Cumbernauld Fireclay Company, Cumbernauld, Glasgow

Cumbernauld Fireclay Company, Glasgow.


1874 – The Cumbernauld Fire-clay Company was founded, in 1874, by James Wallace and Matthew Goodwin. The Works are built beside the Caledonian Railway with fire-clay from Abronhill. In 1882 the Works are sold for £4000 to the newly formed Glenboig Union Fire-Clay Company under James Dunnachie. The shareholders are told that Cumbernauld “possesses a clay field practically inexhaustible of unapproachable quality”.

Below – 03/09/1879 – Glasgow Herald – Cumbernauld Fire Clay Works for sale. By the 26/09/1879 the upset price had been reduced to £3000.

17/10/1879 – Glasgow Herald – Fireclay Works for sale. To be sold by Public Roup … On 22/10/1879. The valuable and extensive fireclay works belonging to the Cumbernauld Fireclay Company situated at the South and South East of the Caledonian Railway at the Cumbernauld Station and within 13 miles of Glasgow, with the whole machinery, steam engine plant, mineral lease and managers house. The works which are of modern construction and have all the latest improvements are ready for immediate operation and are capable of turning out bricks and all classes of fireclay goods of superior quality. The proprietors have expended on the works upwards of £11,000 but to insure a sale they will be exposed at the low reduced upset price of £2500 …

1882 – Cumbernauld Fire Clay Co – Andrew MacDonald Agent, Brandon Street, Motherwell.

09/1882 – Cumbernauld Fire Clay Co was sold to the newly formed Glenboig Fireclay Union Company. Source Kenneth Sanderson.

10/1882 – John Gilchrist Stein moved to work at the Cumberland Fireclay Company. He had been a brickmaker at the Winchburgh Works where his father was the manager. On the death of his father on 06/10/1882, he confidently suggested he should be given the manager’s position. This was declined and thus his move to the Cumbernauld Fire Clay Co.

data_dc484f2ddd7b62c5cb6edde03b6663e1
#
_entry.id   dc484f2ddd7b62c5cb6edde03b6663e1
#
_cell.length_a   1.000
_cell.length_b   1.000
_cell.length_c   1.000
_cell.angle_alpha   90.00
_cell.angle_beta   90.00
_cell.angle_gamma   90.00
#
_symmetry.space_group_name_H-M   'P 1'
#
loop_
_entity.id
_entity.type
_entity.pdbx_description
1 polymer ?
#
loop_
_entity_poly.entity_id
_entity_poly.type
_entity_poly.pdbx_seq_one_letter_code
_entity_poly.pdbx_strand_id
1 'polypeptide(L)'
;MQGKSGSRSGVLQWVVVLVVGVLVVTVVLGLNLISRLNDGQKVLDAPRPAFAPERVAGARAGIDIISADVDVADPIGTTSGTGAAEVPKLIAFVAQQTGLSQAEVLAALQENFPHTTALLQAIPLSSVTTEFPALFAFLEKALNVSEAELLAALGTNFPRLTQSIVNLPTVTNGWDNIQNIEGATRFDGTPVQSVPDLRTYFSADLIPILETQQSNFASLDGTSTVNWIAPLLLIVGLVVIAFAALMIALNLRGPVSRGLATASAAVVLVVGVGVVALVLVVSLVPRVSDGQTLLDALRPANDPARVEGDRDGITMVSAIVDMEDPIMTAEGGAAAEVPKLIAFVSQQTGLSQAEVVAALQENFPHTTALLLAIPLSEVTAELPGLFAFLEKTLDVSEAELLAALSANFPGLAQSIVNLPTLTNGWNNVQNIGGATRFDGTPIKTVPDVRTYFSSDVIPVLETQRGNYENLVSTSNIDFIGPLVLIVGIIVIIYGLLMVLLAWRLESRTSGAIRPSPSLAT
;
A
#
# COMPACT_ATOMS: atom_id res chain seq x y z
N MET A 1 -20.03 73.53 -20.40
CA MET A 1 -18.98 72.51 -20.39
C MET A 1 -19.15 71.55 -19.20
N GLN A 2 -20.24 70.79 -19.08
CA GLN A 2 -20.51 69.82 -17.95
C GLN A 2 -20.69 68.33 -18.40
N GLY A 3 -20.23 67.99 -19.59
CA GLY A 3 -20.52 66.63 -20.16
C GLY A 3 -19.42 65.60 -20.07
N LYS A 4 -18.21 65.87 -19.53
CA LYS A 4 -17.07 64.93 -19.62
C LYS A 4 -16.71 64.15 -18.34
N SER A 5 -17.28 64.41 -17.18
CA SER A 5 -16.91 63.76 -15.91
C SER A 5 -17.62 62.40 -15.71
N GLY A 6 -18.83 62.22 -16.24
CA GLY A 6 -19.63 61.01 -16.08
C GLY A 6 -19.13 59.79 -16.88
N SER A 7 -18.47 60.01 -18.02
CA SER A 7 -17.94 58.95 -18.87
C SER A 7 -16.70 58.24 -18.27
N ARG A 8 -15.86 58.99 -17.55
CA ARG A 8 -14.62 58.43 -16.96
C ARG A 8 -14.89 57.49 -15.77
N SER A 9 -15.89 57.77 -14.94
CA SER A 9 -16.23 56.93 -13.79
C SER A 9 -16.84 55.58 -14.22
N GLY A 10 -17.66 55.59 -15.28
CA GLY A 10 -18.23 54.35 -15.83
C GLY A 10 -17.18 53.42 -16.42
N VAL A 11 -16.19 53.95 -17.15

22/04/1891 – Kirkintilloch Herald – … licensing court … A Cumberland application. Robert Chapman applied for a public-house license at Cumbernauld Station. Mr Robert McFarlane, writer, spoke in support of the application. Mr Wark, writer, appeared in support of an objection by the Glenboig Fire-Clay Company, who did not wish a public-house so near their works as a temptation to their men. It was within 40 yards of a new school. Mr Chapman was a great breeder of dogs, and travelled over the whole kingdom, and so was unable to give the house his personal supervision. A meeting had been got up in favour of the license, but as an expression of the opinion of the locality it was a farce. He produced large photographs to show the position of the public-house and the works and school. Mr Kerr desired to contradict what he called a misstatement by Mr Wark. The meeting was a representative one, and there were 80 present. Mr Donnachie and others were present but forsooth, because the vote went against them by 3 to 1 they called the meeting a farce. Mr W. Young said Mr Kerr was moved to the chair by one of Mr Chapman’s supporters from New Monkland. He had been long resident in the district and professed to know most of the people in it who were worth knowing -(laughter) – but at that meeting he was surrounded by strangers. Mr McBride, writer, spoke on behalf of certain objecting residents. Mr McFarlane challenged Mr Wark having authority from the Glenboig Fire-Clay Company to appear for them as objectors. Mr Wark maintained that the directors had repeatedly considered the matter. Mr McFarlane challenged proof of that. The works happened to be managed by Mr Thomas Donnachie, an ex-teetotal lecturer. (Laughter.) Mr Wark merely represented Mr Donnachie, who seemed to have returned to his old occupation. (Laughter.) The photographs shown were taken from a back view, and were, on that account, indicative of the mental squint on the part of those who now objected. (Laughter.) Mr Kerr detailed the steps he took to have a public meeting to get the opinion of the district as to the need for a license, and he maintained that the meeting fairly expressed a preponderance of public opinion in favour of the license, which he moved that it be granted. Mr John Gilmour asked how many licenses Chapman held already? Mr McFarlane said one at Coatbridge and one at Glenboig. Mr John Gilmour said the applicant had as many as he could well manage, and he moved that the application be refused. Sir Young seconded. Mr J. W. Burns spoke against the license being granted. The vote was taken, when 32 voted to refuse, 11 to grant, and 5 declined to vote.